Children's Memorial (Chicago Tribune file photo)
With McCaffrey Interests, Inc., beating out seven other competitors for the bid to buy and redevelop the Children’s Memorial Hospital site, the journey to reshape the heart of Lincoln Park has begun.
Details are sparse at this early stage, but early reports indicate that McCaffrey impressed with its proposal for a mixed-use “town center” that will include residential and retail space with some medium-income housing. It will also be no taller than the current peak of Children’s, which is about 160 feet. Yet McCaffrey will play out its hand slowly, organizing opportunities for the community to give its input.
“Basically, there are concepts, but the developer doesn’t want to go over the community’s head,” said Padraic Swanton, director of marketing and communications for the Lincoln Park Chamber of Commerce. “From a chamber perspective, being a good neighbor perspective and a public relations perspective, it’s brilliant.”
Ald. Michele Smith (43rd)won a hard-fought campaign for her seat this year with a reputation for being hard-nosed with developers. She sees the redevelopment of Children’s as a vital opportunity for the ward.
“Children’s has communicated to the developer that they have to be willing to work with the community, and McCaffrey seems to have a reputation in that regard,” she said. “It’s going to be my job to help the community get the best development that they can.”
With a weak economy having slowed down potentially larger development deals downtown, not to mention its six-acre size and location in one of Chicago’s most affluent neighborhoods, the redevelopment will be one of the largest and most high-profile construction projects in the city in the coming years.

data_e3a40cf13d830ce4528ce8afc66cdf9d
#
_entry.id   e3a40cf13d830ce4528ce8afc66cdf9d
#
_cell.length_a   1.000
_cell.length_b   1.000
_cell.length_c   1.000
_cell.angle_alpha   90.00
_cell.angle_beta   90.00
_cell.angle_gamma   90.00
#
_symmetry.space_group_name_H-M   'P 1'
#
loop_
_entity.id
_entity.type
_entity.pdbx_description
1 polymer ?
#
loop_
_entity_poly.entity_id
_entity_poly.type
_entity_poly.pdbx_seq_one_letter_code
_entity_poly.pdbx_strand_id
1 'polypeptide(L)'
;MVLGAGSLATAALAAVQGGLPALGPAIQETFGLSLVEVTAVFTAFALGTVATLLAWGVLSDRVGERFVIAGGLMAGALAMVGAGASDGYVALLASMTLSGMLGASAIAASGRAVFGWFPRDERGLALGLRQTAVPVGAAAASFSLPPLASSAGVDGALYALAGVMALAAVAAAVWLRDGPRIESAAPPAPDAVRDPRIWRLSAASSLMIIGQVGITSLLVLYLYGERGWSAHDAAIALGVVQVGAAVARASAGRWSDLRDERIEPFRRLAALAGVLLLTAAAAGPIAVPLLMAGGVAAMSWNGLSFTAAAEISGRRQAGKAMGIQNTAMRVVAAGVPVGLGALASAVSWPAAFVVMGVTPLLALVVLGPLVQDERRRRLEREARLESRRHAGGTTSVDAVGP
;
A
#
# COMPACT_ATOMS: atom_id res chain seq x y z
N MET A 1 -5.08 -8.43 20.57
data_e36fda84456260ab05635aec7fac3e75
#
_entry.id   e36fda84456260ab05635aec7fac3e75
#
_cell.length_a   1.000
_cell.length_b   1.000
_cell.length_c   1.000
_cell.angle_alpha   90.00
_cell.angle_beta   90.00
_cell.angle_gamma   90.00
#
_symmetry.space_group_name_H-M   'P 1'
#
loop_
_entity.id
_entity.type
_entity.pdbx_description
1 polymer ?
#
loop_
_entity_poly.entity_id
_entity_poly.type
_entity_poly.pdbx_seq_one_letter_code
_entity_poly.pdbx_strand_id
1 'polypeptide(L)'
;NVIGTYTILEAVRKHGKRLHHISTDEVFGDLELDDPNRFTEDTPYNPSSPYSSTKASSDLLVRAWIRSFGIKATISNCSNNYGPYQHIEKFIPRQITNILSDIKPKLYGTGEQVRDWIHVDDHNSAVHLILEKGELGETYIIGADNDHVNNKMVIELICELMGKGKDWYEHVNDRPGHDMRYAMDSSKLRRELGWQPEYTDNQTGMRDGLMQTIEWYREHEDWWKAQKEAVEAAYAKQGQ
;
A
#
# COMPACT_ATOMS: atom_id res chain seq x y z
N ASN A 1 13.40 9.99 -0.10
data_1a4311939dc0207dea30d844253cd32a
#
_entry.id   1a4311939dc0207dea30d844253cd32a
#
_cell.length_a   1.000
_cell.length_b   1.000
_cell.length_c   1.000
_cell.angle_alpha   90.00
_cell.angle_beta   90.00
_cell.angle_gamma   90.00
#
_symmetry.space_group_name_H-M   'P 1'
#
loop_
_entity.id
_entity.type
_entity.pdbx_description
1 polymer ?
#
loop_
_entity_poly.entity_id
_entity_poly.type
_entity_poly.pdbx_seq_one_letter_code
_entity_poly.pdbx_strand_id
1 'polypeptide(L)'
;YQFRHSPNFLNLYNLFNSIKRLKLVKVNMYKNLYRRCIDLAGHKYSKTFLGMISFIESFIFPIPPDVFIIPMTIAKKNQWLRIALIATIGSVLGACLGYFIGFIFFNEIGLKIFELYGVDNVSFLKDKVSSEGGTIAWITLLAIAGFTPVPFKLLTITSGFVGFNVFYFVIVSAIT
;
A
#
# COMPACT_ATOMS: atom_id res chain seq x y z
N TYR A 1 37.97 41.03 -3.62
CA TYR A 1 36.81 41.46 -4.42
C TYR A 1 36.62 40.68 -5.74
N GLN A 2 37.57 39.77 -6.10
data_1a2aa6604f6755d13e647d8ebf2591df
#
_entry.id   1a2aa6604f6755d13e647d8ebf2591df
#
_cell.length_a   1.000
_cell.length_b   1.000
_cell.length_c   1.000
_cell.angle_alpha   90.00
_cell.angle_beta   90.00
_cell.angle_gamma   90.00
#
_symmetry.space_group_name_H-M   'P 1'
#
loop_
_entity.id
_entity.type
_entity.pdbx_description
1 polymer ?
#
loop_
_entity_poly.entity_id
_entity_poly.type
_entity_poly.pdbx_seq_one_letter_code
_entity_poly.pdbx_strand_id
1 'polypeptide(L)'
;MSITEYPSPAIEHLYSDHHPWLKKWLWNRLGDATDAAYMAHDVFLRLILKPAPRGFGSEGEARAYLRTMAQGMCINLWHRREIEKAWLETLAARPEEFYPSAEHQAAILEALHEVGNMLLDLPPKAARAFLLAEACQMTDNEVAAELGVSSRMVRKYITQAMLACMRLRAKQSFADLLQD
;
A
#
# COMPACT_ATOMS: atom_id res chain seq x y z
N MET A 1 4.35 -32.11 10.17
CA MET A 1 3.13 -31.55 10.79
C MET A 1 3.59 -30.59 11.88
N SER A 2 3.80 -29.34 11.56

This was evident in the bidding with the hospital. Developers were charged with winning over the surrounding community that has a record of being tough on developers. One need look no further than the protest that erupted in redeveloping the old Lincoln Park Hospital to see what residents can slow down or quash if they feel it’s not in the community’s interests.
To avoid these kinds of disagreements, the city and the hospital held a series of community meetings, which in 2009 produced a set of guidelines. These included height restrictions, the preservation of certain buildings and the need for mixed-income housing.
Smith said input from the community will continue on her watch.
“In kicking off the development process, I’m holding a community meeting to bring people up to speed on where we last left them and what the process is going to be going forward,” she said. “We’re making those plans now for sometime in September.”
Smith said she’ll announce the time and date of the meeting on her website and ward newsletter. She remains optimistic going forward.
“McCaffrey seems willing to work with the community,” she said. “From my perspective, I’m committed to a development process that is transparent, open and very data driven.”